Symbols and motifs

The film Dead Poets Society (1989) directed by Peter Weir contains several symbols and motifs. These offer a deeper significance to the events, drawing the viewer’s attention to the message in the story.


The mural

The mural on the wall of Welton Academy that depicts former pupils is the opening shot of the film. It is shown at key moments throughout the film, for instance when the boys sneak out of the school to the Indian cave for their first Dead Poets Society meeting. The image represents the connection between the past and the present, tradition and continuity. 

This connection is highlighted by the very first scene in the film that shows two freshmen posing for a photo in front of the mural - the present superimposed on the past. This symbol is also related to the old photos in the hallway of the school that Keating points out to the students during his first lesson, asking them to consider the thoughts of the boys who are now long gone, and how much they were like themselves.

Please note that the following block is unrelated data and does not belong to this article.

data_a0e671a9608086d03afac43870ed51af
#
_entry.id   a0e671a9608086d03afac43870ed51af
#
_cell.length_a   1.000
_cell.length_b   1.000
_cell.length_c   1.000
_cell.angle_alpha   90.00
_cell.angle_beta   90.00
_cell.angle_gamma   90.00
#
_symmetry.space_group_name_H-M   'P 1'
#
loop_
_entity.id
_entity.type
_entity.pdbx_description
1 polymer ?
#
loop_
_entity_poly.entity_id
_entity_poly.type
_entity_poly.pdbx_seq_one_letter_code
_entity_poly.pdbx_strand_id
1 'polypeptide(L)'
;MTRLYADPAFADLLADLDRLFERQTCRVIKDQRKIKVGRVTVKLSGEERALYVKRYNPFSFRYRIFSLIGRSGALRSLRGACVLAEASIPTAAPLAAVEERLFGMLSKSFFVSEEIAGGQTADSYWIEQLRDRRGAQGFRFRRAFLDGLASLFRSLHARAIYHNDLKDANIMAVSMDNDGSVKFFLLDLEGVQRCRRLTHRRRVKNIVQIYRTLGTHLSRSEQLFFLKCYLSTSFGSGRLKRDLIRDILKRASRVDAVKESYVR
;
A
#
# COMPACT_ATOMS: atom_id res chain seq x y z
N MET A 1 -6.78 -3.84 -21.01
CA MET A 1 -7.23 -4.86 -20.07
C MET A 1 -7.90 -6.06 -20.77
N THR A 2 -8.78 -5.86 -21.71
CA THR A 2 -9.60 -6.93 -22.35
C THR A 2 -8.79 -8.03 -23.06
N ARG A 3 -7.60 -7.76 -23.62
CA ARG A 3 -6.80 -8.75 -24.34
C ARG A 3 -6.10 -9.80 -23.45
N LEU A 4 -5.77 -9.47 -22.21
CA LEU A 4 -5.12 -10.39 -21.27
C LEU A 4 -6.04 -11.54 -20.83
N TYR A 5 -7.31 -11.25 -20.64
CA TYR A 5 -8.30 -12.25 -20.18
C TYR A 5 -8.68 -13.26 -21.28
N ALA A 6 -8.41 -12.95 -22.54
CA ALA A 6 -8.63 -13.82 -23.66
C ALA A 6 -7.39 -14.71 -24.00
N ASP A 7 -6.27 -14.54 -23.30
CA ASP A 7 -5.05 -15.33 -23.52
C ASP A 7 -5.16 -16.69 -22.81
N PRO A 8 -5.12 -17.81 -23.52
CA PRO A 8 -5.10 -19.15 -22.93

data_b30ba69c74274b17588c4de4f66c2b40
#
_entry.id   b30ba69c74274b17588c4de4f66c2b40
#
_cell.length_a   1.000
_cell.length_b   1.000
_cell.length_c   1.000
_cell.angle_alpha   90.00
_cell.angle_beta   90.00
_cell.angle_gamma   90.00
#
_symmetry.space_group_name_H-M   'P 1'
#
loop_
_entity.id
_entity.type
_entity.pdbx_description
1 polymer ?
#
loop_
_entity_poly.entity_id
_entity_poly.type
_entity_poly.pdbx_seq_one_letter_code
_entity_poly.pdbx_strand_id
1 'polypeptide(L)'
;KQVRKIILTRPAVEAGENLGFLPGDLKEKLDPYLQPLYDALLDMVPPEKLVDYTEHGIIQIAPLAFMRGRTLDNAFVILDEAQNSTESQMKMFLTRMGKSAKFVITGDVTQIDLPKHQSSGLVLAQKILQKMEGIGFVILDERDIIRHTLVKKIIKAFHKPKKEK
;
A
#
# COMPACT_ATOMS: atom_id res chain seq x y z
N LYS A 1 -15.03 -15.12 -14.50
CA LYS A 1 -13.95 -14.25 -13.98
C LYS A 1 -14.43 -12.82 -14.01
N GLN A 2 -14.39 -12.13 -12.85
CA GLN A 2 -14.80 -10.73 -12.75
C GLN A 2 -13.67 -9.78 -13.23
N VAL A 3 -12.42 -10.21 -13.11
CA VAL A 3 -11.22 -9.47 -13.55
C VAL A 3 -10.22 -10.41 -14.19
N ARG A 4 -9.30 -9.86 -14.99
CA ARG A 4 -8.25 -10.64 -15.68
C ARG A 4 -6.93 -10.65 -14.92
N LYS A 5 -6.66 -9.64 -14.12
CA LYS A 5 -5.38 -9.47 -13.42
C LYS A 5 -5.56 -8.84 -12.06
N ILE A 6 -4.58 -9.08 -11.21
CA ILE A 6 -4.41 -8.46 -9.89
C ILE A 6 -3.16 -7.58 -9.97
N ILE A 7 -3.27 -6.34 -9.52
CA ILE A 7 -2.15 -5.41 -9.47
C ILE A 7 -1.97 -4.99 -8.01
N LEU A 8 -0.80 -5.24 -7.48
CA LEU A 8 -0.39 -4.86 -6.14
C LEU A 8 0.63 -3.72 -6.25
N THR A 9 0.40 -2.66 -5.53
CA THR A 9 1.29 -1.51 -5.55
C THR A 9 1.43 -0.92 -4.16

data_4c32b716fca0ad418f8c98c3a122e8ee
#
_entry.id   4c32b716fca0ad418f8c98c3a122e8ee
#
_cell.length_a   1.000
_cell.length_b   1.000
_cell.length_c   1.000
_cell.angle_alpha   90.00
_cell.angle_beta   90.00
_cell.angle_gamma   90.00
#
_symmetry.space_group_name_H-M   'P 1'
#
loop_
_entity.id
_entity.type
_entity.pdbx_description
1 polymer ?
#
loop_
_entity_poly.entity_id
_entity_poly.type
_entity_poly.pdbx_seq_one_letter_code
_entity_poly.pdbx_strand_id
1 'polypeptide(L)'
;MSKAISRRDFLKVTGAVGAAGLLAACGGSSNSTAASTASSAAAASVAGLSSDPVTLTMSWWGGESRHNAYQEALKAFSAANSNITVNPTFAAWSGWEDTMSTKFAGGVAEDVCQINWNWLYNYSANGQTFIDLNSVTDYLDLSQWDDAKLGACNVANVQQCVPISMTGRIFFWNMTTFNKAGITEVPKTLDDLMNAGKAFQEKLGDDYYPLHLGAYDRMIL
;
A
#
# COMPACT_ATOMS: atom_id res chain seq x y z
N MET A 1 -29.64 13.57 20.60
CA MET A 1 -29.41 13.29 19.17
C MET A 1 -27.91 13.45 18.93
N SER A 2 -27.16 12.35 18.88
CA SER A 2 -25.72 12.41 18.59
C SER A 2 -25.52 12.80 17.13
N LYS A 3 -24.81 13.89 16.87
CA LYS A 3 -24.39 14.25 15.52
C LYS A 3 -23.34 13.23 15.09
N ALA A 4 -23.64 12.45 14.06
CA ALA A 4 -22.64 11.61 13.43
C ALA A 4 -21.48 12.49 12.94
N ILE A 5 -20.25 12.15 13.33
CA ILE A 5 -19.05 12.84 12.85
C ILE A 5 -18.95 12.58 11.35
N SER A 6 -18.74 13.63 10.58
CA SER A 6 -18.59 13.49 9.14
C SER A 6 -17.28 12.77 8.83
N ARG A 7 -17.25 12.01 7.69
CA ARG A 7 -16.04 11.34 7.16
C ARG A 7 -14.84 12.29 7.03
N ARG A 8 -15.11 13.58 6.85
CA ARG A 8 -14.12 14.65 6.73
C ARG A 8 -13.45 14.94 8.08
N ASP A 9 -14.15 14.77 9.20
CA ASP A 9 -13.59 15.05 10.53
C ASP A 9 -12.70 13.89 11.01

The school banners

The banners that the four students carry during the school opening ceremony, each depicting a word of the Welton Academy “four pillars” motto, appear to fit the students’ respective personalities. 

Richard Cameron, who values traditional rules, carries the banner “Tradition”. Neil carries the banner “Excellence”, which is in line with him being not only a model student, but also a great talent on the stage. Knox carries the “Discipline” banner. By his own admission, Knox used to be a ver...

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